How to Correctly Warm Up Before You Workout

Categories Lifestyle

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Prevent injury and exercise more effectively by getting your body in gear the proper way.

Why should you warm-up?

The goal of a warm-up is to reduce the risk of injury by improving your range of motion in the joints and extending elasticity in the muscles, by increasing the circulation of blood around the body, and by firing up the nervous system to prepare your muscles for activity and make sure they’re capable of performing exercises with proper form. Convinced yet?

How long should you spend?

These adjustments to the body should happen gradually, working up a light sweat but with no real fatigue — five to 10 minutes is adequate. If you don’t have time for that at the start of your gym session, then you don’t have time to work out at all — heading straight from the front door to the bench press is a one-way ticket to an appointment with the physio. Allow more time in cold weather when it quite literally takes longer to warm up and loosen those joints and muscles.

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What types of exercises should you do?

Let’s get something out of the road early: static stretching — extending the muscle to its furthest position and then holding it for as long as you can — only serves to over-extend your muscles and increase the risk of injury prior to a work-out, so save them for the cool-down instead, when they’re a good way of getting rid of lactic acid.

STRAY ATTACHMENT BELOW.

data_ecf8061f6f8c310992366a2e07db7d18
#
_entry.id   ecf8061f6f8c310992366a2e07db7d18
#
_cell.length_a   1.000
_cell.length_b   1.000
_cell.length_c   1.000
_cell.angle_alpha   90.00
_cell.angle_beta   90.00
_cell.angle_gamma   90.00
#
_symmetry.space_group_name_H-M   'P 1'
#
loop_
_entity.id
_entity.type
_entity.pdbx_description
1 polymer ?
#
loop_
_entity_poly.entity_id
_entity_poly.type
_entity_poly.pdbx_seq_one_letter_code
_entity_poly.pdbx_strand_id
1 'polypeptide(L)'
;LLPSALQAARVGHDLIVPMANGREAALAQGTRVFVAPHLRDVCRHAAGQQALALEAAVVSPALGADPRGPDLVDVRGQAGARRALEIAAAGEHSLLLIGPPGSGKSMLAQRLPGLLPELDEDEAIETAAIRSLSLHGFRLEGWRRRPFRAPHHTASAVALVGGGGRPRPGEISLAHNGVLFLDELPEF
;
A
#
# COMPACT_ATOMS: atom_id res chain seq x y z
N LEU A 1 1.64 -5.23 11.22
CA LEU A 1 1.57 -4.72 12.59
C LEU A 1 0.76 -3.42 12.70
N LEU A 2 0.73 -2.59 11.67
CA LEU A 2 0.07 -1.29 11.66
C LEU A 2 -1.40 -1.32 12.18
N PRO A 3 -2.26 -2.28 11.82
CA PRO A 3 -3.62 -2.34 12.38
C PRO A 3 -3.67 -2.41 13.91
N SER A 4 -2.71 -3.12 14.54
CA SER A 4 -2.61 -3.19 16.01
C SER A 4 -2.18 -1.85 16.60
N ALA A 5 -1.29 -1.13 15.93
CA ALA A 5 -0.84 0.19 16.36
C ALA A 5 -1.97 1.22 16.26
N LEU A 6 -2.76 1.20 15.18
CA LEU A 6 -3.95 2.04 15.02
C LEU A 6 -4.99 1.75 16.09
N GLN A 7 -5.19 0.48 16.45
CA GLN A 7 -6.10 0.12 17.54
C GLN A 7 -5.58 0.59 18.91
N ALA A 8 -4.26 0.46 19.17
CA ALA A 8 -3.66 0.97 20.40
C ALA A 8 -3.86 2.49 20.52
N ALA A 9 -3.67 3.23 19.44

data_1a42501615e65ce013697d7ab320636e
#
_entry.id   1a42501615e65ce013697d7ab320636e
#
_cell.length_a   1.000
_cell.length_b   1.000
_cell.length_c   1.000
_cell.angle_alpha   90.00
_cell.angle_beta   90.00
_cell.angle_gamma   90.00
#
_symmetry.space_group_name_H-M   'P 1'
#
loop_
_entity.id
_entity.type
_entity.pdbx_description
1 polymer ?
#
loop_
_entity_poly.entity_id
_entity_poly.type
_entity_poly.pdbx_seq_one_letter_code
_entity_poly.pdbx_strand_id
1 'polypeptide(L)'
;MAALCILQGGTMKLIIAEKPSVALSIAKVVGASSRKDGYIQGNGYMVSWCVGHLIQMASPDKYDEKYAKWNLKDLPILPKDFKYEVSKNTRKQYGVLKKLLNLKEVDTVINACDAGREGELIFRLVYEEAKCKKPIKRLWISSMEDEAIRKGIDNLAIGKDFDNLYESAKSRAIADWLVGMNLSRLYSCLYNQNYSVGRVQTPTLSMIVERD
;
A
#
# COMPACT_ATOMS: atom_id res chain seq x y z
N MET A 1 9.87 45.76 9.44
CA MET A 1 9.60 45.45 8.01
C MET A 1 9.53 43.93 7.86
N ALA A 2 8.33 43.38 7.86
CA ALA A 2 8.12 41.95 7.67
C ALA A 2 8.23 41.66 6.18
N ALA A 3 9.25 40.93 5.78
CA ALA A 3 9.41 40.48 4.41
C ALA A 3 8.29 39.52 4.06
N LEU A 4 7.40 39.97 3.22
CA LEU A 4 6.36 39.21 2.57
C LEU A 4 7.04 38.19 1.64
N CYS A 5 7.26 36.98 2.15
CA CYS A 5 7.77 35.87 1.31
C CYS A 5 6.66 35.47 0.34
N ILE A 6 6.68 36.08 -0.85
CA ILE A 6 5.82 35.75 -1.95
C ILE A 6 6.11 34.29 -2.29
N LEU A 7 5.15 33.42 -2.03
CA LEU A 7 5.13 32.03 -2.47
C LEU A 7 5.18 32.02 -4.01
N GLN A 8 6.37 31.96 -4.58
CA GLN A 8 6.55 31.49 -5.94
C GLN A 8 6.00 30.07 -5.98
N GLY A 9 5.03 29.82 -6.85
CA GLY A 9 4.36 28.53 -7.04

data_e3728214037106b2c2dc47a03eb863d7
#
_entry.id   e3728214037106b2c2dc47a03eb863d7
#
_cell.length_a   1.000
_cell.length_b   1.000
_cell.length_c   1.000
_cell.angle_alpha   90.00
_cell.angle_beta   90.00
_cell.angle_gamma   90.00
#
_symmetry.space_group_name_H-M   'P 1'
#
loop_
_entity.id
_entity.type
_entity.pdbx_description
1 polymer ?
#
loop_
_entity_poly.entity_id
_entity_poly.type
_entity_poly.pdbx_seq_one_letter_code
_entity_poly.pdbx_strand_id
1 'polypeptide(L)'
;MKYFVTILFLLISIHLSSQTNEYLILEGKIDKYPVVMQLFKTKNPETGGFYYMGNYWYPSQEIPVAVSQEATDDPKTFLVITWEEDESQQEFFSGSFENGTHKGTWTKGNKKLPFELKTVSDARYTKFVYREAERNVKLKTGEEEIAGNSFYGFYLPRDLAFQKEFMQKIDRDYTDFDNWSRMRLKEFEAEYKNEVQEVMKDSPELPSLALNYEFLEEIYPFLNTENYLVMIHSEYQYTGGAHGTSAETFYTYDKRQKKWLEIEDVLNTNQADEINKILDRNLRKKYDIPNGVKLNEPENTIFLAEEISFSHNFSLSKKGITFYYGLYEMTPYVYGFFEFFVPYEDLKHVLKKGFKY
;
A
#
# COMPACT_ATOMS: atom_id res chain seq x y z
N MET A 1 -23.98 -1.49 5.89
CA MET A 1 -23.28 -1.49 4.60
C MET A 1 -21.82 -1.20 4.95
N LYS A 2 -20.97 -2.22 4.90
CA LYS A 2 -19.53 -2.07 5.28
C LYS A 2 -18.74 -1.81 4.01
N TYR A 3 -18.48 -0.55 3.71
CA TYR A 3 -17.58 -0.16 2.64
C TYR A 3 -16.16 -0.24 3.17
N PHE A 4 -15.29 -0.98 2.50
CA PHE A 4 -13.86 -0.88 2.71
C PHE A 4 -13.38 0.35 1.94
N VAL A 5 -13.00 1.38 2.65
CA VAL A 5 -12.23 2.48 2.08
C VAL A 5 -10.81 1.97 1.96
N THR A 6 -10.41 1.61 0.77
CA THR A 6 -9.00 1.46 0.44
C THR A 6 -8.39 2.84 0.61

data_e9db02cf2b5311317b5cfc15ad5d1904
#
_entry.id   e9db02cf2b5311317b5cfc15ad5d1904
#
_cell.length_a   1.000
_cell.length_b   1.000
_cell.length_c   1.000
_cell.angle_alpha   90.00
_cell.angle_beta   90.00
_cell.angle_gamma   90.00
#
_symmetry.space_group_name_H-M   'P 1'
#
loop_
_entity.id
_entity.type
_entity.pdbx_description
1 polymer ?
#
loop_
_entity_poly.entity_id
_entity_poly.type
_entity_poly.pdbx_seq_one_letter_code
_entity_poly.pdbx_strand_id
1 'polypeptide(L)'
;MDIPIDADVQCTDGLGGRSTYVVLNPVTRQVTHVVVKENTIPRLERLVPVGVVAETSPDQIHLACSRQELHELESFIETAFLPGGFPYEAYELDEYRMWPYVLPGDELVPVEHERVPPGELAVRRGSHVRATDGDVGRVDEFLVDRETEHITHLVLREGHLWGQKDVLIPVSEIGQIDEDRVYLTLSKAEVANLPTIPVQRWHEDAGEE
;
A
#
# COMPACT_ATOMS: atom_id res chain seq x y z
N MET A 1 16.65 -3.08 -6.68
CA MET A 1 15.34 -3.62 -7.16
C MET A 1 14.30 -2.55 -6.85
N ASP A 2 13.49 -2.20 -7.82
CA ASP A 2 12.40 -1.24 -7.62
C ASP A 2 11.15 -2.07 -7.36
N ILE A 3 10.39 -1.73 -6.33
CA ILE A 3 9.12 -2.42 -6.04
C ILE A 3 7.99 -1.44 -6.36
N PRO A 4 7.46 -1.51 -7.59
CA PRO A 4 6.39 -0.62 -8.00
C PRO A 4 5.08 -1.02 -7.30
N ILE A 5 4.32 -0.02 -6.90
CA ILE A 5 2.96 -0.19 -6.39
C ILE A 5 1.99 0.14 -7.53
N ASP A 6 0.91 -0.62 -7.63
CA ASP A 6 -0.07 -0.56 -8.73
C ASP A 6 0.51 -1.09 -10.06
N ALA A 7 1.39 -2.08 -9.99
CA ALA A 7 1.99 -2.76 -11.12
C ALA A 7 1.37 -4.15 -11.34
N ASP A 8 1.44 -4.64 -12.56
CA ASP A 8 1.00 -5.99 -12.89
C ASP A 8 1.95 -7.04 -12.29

What you should be doing before training is some light cardio followed by dynamic stretching. The first step is to mobilise the joints — knees, ankles, hips, shoulders, wrists — by rotating them in both directions, then perhaps a light jog for skipping for a couple of minutes, then full-on dynamic stretching — we’re talking high knees, butt kicks, and full arm swings.

Your warm-up needs to focus on the same muscle groups you’re going to use during your training — if you’re planning a leg day, start with squats and lunges; if you’re playing a game of cricket or baseball, start by rotating your shoulder then slowly perform the motion of throwing a ball; if you’re going for a run, start with a jog. Jogging for two minutes then jumping straight into a deadlift? Not so much.

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What’s the point of a cool-down?

As the name so subtly suggests, a cool-down is the opposite of a warm-up — so its purpose is to gradually return your heart rate to its normal level, process lactic acid, and prime the muscles for their next session (this is where static stretches help to offset muscle soreness). Like the warm-up, spend five to 10 minutes focusing on the major muscle groups that have just been given a flogging.